Specter's Rendering Pipeline
1. Particle Rendering
All particles are rendered in additive blending mode. This allows for nice fire effects, which is the main application of particle systems in Specter. Effects like smoke or dust are hard to achieve this way, but until now we haven’t had need for them. Due to the fact that I only want to apply the additive blending to the particles themselves and not to the scene I have to render them to a separate render target. I also render the depth of each pixel to a separate render target, which will later be used for a z-combine with the world render target.
2. World Rendering
The rest of the world is rendered in alpha blend mode, back-to-front, to a separate render target. That means all sprites have to be depth sorted first. This can get really expensive (at one point 25% of the time in each frame was spent on depth sorting). How I optimized that will be the theme of a later post. I again render the depth of each pixel to a depth buffer. The world depth buffer will be used for the z-combine with the particles, but also as input for the lighting shader.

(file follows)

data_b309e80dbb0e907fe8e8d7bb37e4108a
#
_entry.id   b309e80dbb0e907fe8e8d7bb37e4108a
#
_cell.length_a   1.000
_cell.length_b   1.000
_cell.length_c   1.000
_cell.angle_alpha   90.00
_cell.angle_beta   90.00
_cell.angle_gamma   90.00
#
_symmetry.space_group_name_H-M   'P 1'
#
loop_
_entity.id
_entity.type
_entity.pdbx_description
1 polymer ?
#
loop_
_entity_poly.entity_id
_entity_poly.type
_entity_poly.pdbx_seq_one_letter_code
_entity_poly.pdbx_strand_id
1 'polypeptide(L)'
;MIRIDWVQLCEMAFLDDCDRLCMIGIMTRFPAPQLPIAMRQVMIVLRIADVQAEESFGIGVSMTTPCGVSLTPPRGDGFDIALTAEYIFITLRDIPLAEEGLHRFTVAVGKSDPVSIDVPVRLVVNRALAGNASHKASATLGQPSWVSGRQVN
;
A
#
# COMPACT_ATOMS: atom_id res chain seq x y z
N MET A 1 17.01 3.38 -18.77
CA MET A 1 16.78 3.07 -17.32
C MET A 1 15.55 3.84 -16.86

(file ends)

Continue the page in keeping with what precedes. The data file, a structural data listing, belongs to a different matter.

3. Light Rendering
Before we combine the particle and the world render targets we first have to light the scene. Otherwise the particles would be dimmed as well and looking at how they are used for fire that would ruin the effect. The lighting system is one of the more complex systems in Specter and will get a separate post as well. It’s based on a blog post by soolstyle, but heavily modified, optimized and in some aspects simplified. I render a quad for every light which is on screen, using the world depth buffer as input for a shader. In the shader I run a edge detection algorithm on the depth buffer to find ridges. The lights are rendered in additive mode. The lighting system supports point and spot lights at the moment.
4. World/Light combine
To combine the lighting with the world I use a pixel shader that multiplies the two textures together and adds the ambient lighting. It get’s tuned a little bit depending on how bright the scene is, but that’s not too dramatic.
5. Particle/World combine
As mentioned earlier I combine the world and the particle render target using their depth buffers. This allows me to render particles behind parts of the world. Basically, I render the particle render target over the world render target. A shader takes the two depth buffers as input and discards any pixel where the particle depth is larger than the world depth.
6. Bloom filter
The next step is a full screen bloom effect, which helps to blow out some highlights.
That’s it for now. As I said I’ll go more in depth about some aspects in future posts, so stay tuned!